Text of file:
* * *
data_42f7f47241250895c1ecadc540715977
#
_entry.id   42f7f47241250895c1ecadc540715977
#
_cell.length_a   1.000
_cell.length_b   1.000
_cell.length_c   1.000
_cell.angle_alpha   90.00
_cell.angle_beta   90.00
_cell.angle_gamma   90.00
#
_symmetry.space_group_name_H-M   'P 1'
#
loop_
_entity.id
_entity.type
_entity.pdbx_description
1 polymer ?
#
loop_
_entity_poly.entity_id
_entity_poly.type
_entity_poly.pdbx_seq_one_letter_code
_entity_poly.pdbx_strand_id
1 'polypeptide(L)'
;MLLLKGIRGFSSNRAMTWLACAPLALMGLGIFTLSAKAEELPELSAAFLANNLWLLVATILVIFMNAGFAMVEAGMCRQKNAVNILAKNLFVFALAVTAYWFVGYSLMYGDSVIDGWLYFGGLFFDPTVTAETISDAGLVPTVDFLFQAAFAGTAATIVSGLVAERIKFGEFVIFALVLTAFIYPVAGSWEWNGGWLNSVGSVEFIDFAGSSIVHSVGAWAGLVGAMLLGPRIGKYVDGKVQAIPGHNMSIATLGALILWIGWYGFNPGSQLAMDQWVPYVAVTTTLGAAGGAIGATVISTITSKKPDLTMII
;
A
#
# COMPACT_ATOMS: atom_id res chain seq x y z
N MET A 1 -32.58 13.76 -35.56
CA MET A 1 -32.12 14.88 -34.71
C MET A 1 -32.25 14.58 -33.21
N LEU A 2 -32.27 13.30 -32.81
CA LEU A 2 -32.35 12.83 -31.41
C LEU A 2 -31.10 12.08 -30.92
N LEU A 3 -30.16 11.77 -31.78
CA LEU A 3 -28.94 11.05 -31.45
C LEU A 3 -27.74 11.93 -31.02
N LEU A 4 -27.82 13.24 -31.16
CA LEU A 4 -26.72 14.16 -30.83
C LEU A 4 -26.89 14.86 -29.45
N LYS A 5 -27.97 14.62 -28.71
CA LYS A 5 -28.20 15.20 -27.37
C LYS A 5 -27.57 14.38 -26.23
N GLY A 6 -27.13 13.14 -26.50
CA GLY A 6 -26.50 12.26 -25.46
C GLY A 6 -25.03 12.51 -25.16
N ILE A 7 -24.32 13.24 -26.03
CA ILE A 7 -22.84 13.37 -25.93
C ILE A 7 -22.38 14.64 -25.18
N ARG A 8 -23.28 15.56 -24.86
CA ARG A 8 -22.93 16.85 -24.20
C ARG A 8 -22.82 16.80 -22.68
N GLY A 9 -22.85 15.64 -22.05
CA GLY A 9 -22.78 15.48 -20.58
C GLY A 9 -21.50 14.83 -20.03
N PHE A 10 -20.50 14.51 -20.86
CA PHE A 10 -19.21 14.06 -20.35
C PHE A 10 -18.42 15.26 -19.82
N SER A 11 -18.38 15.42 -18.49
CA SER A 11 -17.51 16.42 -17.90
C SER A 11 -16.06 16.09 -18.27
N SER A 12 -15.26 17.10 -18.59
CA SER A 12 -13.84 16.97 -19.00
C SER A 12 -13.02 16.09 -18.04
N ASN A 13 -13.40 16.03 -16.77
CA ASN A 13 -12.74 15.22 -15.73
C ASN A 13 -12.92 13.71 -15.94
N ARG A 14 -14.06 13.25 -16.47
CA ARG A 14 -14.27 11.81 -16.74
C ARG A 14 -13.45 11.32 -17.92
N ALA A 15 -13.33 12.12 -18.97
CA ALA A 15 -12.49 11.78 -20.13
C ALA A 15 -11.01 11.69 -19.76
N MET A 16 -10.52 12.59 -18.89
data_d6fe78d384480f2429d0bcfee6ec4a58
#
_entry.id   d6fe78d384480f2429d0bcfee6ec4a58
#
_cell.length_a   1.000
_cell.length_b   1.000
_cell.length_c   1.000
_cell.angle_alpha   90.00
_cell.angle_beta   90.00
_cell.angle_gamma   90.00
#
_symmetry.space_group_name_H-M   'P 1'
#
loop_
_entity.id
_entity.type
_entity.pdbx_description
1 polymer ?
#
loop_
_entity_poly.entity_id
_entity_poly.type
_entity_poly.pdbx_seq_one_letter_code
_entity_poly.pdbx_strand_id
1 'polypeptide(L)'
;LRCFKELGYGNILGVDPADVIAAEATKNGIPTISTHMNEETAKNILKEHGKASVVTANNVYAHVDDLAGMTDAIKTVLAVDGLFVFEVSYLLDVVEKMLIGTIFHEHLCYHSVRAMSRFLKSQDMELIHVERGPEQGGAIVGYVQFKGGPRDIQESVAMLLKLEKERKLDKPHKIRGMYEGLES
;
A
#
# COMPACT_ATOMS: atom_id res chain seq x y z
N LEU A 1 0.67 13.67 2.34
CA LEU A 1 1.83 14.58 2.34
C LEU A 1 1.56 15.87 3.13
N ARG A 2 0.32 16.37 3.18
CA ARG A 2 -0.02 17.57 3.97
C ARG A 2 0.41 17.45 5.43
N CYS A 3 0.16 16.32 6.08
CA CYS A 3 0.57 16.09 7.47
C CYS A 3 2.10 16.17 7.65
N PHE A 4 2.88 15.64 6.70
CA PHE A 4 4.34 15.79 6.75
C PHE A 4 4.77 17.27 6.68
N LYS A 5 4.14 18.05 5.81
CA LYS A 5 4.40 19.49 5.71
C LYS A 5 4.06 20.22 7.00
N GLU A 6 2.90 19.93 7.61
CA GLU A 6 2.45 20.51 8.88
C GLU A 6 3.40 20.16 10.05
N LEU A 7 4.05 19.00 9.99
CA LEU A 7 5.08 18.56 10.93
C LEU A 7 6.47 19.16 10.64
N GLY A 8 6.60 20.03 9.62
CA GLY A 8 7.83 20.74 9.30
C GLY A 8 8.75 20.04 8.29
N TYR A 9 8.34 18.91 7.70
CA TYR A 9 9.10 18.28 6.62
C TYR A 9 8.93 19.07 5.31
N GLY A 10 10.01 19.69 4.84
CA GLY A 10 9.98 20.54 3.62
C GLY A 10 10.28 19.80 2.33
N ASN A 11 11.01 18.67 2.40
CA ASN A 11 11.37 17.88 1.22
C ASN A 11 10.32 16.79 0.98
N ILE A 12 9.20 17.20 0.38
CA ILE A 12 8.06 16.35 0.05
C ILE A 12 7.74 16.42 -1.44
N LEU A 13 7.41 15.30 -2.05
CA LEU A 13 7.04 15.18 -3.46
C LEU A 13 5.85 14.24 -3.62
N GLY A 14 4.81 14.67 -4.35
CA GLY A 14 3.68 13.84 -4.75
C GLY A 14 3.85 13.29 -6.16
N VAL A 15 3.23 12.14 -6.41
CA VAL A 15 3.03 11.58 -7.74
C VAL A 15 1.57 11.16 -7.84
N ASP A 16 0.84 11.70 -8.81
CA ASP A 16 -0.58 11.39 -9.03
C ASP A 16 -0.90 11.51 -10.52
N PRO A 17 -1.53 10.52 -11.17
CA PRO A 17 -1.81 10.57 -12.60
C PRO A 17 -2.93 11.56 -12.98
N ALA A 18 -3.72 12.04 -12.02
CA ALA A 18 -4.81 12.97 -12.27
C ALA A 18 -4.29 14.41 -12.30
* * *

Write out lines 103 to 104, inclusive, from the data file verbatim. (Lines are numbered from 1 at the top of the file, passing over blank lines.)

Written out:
;
A